Book Excerpt: Lady Sings The Blues
Authors: Billie Holiday and William Dufty
"I joined Count Basie's band to make a little money and see the world. For almost two years [1937 &1938] I didn't see anything but the inside of a Blue Goose bus, and I never got to send home a quarter. Fourteen dollars a day sounded real great. Nobody bothered to tell me I'd have to travel five hundred to six hundred miles on a hot or cold raggedy-ass Blue Goose bus; that it would cost me two or three bucks a night for a room; that by the time I was through having my hair fixed and gowns pressed - to say nothing of paying for pretty clothes to wear - I'd end up with about a dollar and a half a day. Out of that I had to eat and drink and send home some loot to Mom."
"I was accused of romancing everyone in the band and this was leading to dissension. This was a damn lie and I said so. I wasn't doing anything with anybody in the band except one cat - and not very often with him at that. [Editor's note: Freddie Green is believed to have been that "one cat", but neither Freddie, who was married, or Billie ever publicly admitted to an affair.] The truth was, I was scared of the cats in the band because they were messing with too many chicks on the road. Living on the road with a band, nobody had time to sleep alone, let alone with somebody. At night, as Lester Young used to say, we'd pull into a town, pay two to four bucks for a room, shave and take a long look at the bed, go play the gig, come back and look at the bed again, and then get on the bus."
"I still say the greatest thing about the Basie band of those days was that they never used a piece of music, still all sixteen of them could end up sounding like a great big wonderful sound. Most of my experience with bands before that had been in hanging out with Benny Goodman. I used to listen to him rehearse with high paid radio studio bands and his own group. He always had big arrangements. He would spend a fortune on arrangements for a little dog-assed vocalist."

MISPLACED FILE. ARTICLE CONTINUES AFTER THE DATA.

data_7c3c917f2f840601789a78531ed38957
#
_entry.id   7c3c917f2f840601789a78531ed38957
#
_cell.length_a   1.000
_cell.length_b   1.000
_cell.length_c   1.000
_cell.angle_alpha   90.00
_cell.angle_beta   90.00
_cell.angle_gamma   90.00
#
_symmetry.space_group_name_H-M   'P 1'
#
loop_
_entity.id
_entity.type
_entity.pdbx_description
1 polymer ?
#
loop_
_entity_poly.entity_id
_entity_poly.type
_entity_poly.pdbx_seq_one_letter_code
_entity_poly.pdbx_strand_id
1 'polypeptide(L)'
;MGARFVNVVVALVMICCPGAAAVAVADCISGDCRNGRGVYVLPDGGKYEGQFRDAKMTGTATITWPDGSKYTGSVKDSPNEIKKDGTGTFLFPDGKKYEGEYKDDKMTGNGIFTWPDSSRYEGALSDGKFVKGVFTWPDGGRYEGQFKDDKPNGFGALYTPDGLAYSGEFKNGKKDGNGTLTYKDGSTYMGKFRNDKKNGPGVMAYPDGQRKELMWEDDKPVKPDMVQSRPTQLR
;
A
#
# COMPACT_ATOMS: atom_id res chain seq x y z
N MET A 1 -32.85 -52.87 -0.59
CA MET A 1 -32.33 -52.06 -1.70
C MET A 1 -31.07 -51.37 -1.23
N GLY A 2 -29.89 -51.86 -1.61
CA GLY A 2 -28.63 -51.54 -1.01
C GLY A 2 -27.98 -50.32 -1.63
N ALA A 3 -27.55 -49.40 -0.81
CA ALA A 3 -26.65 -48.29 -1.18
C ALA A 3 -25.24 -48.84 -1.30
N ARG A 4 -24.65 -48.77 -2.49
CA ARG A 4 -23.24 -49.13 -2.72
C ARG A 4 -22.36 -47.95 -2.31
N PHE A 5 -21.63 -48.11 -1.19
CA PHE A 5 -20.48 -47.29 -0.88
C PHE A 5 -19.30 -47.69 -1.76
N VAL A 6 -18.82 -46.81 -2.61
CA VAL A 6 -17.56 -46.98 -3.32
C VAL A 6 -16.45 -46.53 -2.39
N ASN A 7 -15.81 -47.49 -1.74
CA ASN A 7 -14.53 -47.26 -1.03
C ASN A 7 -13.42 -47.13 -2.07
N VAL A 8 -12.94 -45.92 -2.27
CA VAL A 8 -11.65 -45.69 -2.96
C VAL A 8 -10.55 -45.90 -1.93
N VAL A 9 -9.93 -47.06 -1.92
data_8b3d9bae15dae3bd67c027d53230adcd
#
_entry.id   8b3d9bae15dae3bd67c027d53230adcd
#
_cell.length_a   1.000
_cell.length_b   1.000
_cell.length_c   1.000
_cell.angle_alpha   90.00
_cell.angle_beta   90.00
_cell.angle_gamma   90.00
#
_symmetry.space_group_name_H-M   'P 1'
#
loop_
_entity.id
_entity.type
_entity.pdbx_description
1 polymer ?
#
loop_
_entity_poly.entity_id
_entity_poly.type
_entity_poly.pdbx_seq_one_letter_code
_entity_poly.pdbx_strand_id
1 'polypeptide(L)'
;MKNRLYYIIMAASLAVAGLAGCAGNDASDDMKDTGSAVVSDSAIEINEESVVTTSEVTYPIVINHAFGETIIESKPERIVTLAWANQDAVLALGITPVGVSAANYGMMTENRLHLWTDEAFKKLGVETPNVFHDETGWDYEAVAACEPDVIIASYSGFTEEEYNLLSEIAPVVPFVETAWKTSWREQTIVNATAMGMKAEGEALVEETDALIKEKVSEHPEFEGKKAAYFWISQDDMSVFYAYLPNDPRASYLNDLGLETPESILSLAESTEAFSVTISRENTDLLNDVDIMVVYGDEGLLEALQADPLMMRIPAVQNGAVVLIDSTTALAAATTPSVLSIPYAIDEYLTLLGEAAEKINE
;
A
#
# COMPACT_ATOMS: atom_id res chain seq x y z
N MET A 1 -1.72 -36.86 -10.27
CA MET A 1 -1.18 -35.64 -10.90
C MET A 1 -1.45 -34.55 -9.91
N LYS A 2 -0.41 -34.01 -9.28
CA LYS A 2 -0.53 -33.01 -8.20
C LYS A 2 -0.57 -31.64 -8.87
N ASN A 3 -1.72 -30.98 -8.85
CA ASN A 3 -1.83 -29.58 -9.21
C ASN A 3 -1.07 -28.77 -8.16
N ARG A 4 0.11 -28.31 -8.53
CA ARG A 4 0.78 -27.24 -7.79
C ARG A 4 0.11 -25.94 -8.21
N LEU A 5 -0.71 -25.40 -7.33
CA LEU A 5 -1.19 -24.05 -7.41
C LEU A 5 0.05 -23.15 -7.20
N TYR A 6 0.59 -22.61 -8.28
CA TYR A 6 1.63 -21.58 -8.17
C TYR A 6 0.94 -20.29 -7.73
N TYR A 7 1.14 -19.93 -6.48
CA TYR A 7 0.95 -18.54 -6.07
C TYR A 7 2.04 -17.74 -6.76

"But with Basie, we had something no arrangement could touch. The cats would come in, somebody would hum a tune. Then someone else would play it over on the piano onece or twice. Then someone else would set up a riff, a ba-deep, a ba-dop. Then Daddy Basie would two-finger it a little. And then things would start to happen."
"Half the cats couldn't have read music if they'd had it. They didn't want to be bothered anyway. Maybe sometimes one cat would bring in a written arrangement and the other would run over it. But by the time Jack Wadlin, Skeet Henderson, Buck Clayton, Freddie Green, and Basie were through running it over, taking off, changing it, the arrangement wouldn't be recognizable anyway. I know that's the way we worked out "Love Of My Life" and "Them There Eyes" for me. [Editor's note: Freddie was the vocalist on the September 8, 1938, recording of "Them There Eyes" with the Kansas City Six. Interesting that the arrangement was also sung by Billie.] Everything that happened, happened by ear. For the two years I was in the band we had a book of a hundred songs, and every one of us carried every last damn note in our heads."